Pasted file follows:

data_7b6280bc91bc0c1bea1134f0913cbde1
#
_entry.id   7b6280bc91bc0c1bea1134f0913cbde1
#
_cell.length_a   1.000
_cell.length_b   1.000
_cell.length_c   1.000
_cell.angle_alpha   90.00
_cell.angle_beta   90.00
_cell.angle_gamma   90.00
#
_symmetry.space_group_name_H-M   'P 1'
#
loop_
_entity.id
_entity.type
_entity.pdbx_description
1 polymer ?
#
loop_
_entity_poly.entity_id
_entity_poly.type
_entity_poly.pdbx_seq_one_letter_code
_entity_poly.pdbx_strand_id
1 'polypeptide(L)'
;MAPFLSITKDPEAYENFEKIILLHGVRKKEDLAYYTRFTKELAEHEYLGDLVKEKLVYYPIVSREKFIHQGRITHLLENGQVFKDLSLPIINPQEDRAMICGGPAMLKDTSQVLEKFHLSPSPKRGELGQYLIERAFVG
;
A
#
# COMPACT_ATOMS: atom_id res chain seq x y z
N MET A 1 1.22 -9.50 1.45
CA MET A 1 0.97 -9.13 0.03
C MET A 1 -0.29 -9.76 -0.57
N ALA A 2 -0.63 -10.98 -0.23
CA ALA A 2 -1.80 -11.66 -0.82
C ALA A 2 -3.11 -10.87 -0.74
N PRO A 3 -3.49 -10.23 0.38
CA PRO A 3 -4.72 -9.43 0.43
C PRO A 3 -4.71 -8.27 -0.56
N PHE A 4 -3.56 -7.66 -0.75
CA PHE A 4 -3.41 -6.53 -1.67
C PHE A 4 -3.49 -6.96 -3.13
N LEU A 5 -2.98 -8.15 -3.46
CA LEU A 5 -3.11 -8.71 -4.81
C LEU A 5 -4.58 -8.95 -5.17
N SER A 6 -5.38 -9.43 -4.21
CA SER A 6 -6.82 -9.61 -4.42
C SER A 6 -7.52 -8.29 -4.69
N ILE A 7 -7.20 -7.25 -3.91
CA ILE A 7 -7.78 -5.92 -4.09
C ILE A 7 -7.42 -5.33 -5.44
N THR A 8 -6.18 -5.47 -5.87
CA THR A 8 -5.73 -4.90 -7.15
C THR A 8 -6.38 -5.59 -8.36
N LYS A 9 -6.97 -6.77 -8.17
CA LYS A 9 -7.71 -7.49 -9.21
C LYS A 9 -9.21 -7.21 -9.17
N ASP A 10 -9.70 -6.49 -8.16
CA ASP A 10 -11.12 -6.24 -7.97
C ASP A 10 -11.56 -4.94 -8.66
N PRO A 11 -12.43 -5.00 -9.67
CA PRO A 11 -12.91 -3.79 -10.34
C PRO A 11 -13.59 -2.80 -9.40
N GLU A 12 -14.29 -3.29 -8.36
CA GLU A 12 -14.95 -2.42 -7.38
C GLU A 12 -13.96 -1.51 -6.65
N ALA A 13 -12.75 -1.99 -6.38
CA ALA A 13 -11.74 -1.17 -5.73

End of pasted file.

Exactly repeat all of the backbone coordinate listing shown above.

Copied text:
data_7b6280bc91bc0c1bea1134f0913cbde1
#
_entry.id   7b6280bc91bc0c1bea1134f0913cbde1
#
_cell.length_a   1.000
_cell.length_b   1.000
_cell.length_c   1.000
_cell.angle_alpha   90.00
_cell.angle_beta   90.00
_cell.angle_gamma   90.00
#
_symmetry.space_group_name_H-M   'P 1'
#
loop_
_entity.id
_entity.type
_entity.pdbx_description
1 polymer ?
#
loop_
_entity_poly.entity_id
_entity_poly.type
_entity_poly.pdbx_seq_one_letter_code
_entity_poly.pdbx_strand_id
1 'polypeptide(L)'
;MAPFLSITKDPEAYENFEKIILLHGVRKKEDLAYYTRFTKELAEHEYLGDLVKEKLVYYPIVSREKFIHQGRITHLLENGQVFKDLSLPIINPQEDRAMICGGPAMLKDTSQVLEKFHLSPSPKRGELGQYLIERAFVG
;
A
#
# COMPACT_ATOMS: atom_id res chain seq x y z
N MET A 1 1.22 -9.50 1.45
CA MET A 1 0.97 -9.13 0.03
C MET A 1 -0.29 -9.76 -0.57
N ALA A 2 -0.63 -10.98 -0.23
CA ALA A 2 -1.80 -11.66 -0.82
C ALA A 2 -3.11 -10.87 -0.74
N PRO A 3 -3.49 -10.23 0.38
CA PRO A 3 -4.72 -9.43 0.43
C PRO A 3 -4.71 -8.27 -0.56
N PHE A 4 -3.56 -7.66 -0.75
CA PHE A 4 -3.41 -6.53 -1.67
C PHE A 4 -3.49 -6.96 -3.13
N LEU A 5 -2.98 -8.15 -3.46
CA LEU A 5 -3.11 -8.71 -4.81
C LEU A 5 -4.58 -8.95 -5.17
N SER A 6 -5.38 -9.43 -4.21
CA SER A 6 -6.82 -9.61 -4.42
C SER A 6 -7.52 -8.29 -4.69
N ILE A 7 -7.20 -7.25 -3.91
CA ILE A 7 -7.78 -5.92 -4.09
C ILE A 7 -7.42 -5.33 -5.44
N THR A 8 -6.18 -5.47 -5.87
CA THR A 8 -5.73 -4.90 -7.15
C THR A 8 -6.38 -5.59 -8.36
N LYS A 9 -6.97 -6.77 -8.17
CA LYS A 9 -7.71 -7.49 -9.21
C LYS A 9 -9.21 -7.21 -9.17
N ASP A 10 -9.70 -6.49 -8.16
CA ASP A 10 -11.12 -6.24 -7.97
C ASP A 10 -11.56 -4.94 -8.66
N PRO A 11 -12.43 -5.00 -9.67
CA PRO A 11 -12.91 -3.79 -10.34
C PRO A 11 -13.59 -2.80 -9.40
N GLU A 12 -14.29 -3.29 -8.36
CA GLU A 12 -14.95 -2.42 -7.38
C GLU A 12 -13.96 -1.51 -6.65
N ALA A 13 -12.75 -1.99 -6.38
CA ALA A 13 -11.74 -1.17 -5.73